The center will focus on analyzing societal, environmental and biological factors that impact individuals in underserved communities
By KATIE HELLMAN — email@example.com
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UC Davis Health is establishing a research center geared toward studying the correlation between stress and heart health in underserved communities. The PRECISE (Psychosocial stRessors and Exposomics on Cardiovascular health In underServed multiEthnic populations) Center is being funded by the American Heart Association as part of a $13 million initiative.
Chronic stress has been closely linked to cardiovascular issues including atrial fibrillation, coronary heart disease and sudden cardiac death.
The COVID-19 pandemic has exacerbated stress levels profoundly, which is having harmful effects on mental health, according to the 2020 Stress in America survey from the American Psychological Association.
“These compounding stressors are having real consequences on our minds and bodies,” the survey report reads. “We are facing a national mental health crisis that could yield serious health and social consequences for years to come.”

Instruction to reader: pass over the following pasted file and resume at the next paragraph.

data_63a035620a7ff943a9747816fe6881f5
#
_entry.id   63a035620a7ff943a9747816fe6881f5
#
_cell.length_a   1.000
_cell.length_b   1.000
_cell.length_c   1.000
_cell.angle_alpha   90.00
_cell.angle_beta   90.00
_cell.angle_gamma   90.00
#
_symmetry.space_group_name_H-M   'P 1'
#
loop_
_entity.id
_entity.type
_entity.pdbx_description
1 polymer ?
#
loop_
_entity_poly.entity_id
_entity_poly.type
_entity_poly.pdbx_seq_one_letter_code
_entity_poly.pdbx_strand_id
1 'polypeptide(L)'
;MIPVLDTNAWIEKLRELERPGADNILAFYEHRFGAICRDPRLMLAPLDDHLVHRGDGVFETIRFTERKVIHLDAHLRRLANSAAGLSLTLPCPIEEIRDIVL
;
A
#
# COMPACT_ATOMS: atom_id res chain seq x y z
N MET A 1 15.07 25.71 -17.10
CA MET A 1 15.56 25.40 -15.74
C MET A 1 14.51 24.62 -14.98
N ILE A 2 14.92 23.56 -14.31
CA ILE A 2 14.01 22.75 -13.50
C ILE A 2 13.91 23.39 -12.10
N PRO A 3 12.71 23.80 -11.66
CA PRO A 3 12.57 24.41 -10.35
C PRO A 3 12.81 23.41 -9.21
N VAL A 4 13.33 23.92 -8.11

The study will consist of multiple projects, each with a different goal in mind. Project One will recruit participants from various backgrounds with different psychosocial stress levels and socioeconomic statuses, aiming to establish the relationship between heart health and societal, environmental and biological factors.
Nipavan Chiamvimonvat, the associate chief for research in cardiovascular medicine and the co-director of the UC Davis Cardiovascular Research Institute, provided insight into the main objectives of the study.
“UC Davis Health has one of the most diverse patient populations in the country…,” Chiamvimonvat said via email. “Therefore, the overarching goal of our study is to determine the effects of chronic psychosocial stress and its consequences on cardiovascular disease development among underserved multiethnic populations.”
Chao-Yin Chen, a professor of pharmacology at UC Davis, is one of the researchers leading Projects Two and Three, in which she will use animal models to study how stressors like overcrowding, noise and sleep disruption affect heart health.
“Stress can cause heart issues by activating many proteins that are very harmful and cause damage, triggering cardiac events such as arrhythmias by changing how the brain regulates heat and contributing to the development of cardiovascular diseases that increase the risk for heart issues,” Chen said.
The researchers will also aim to discover signaling pathway patterns using advanced omics analyses, which are comprehensive approaches for the analysis of a large set of data.
“The mental health crisis is expected to have negative impacts on heart health, as chronic psychosocial stress has been shown to be a significant risk factor for cardiovascular diseases,” Chen said. “Minimizing stressors and staying active can reduce overall stress levels and the impacts of the stress on the heart.”
Written by: Katie Hellman — firstname.lastname@example.org